It gets me every"-sneeze-"time."
He squeezed her in close, pressing her face to his chest. She breathed in deeply and let out a soft, little "mmm," which shouldn't have done anything to him, but completely did. She was always trying to inhale him, as if the scent of him was the best thing she'd ever smelled. He felt the same about her. "You okay?"
She set her head on his shoulder. "I was going to ask you the same thing."
"I'm fine." She'd been incredibly gentle with him since yesterday, when they'd rushed to the hospital for his grandfather. Quiet, warm…a solid presence in his life.
But now the clock was ticking down.
He knew he'd been quiet and withdrawn. Knew, too, that Ali thought it was because of his grandfather. And it was.
Some of it.
The rest was because he was trying to wrap his brain around the fact that he was leaving…and didn't want to be.
He scanned the crowd and then eyed the platform again, watching Marshall wave at the crowd, charming everyone in his path. Tony and Bree moved across the stage, both of them soaking up the crowd's attention. And suddenly his eyes locked in on a most interesting thing.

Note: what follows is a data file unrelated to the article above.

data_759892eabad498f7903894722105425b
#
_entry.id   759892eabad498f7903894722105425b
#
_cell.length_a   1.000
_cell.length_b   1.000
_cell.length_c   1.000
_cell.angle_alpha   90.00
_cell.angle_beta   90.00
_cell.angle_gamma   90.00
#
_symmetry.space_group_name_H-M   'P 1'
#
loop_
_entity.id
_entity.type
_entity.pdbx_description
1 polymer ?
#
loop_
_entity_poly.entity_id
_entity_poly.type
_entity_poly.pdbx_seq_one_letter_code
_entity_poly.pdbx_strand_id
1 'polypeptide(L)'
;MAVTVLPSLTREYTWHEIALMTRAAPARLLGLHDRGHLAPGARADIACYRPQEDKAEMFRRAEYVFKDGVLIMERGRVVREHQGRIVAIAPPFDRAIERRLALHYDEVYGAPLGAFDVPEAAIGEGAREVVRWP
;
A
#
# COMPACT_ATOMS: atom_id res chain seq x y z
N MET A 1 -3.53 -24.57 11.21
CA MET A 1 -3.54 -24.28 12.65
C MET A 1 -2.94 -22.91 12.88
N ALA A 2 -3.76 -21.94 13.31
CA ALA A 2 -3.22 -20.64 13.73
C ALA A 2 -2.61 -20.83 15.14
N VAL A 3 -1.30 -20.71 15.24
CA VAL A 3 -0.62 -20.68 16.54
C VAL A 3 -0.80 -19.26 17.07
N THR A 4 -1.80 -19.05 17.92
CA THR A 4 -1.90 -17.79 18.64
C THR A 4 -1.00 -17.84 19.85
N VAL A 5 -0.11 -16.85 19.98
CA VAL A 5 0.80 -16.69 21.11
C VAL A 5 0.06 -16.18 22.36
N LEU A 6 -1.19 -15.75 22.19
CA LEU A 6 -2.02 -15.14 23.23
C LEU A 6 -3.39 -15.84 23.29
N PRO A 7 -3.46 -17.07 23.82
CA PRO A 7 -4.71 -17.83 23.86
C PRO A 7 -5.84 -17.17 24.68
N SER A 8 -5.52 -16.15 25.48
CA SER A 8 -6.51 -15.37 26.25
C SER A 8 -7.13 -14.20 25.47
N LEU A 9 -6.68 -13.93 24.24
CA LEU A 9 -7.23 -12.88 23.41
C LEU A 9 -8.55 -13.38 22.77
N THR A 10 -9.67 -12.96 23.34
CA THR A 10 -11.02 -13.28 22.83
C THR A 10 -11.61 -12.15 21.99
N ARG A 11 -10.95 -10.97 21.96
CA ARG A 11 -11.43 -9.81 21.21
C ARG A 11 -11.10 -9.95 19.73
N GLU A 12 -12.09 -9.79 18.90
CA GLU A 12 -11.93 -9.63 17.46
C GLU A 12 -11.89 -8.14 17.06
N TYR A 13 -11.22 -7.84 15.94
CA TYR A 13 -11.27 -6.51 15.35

Unable to believe it, he turned to Ali, who tore her gaze off Bree and met his gaze, her own wide.
She'd seen it too.
Bree was beautiful and always very carefully made-up, complete with designer clothes and torture devices on her feet masquerading as high-heeled sandals. Her toes were easily visible, as was the very clear tan line across her second right one. She'd worn a ring there, recently, and long enough for it to leave a definite impression.
"Oh my God," Ali whispered. "It's her!"
"It's as circumstantial as the bill band being in your possession," he warned her.
She was smiling. "Yes, but…"
He smiled back. "Yeah. But." It was good. Really good. Bree was blonde. Bree would have had access to the back door the night of the auction. She would have parked in the back, in employee parking, and not gone out the front door. And the coup de grace-she had clearly been wearing a toe ring and wasn't now.
They escaped through the crowd and went back to the house. Luke went straight to his computer and his magic search programs.
Ali leaned over his shoulder, her hand resting on his bicep. He resisted the urge to flex like a caveman and toss her over his shoulder and drag her to his bedroom. Instead he typed in Bree Medina and then stared at the screen. "Well, hello."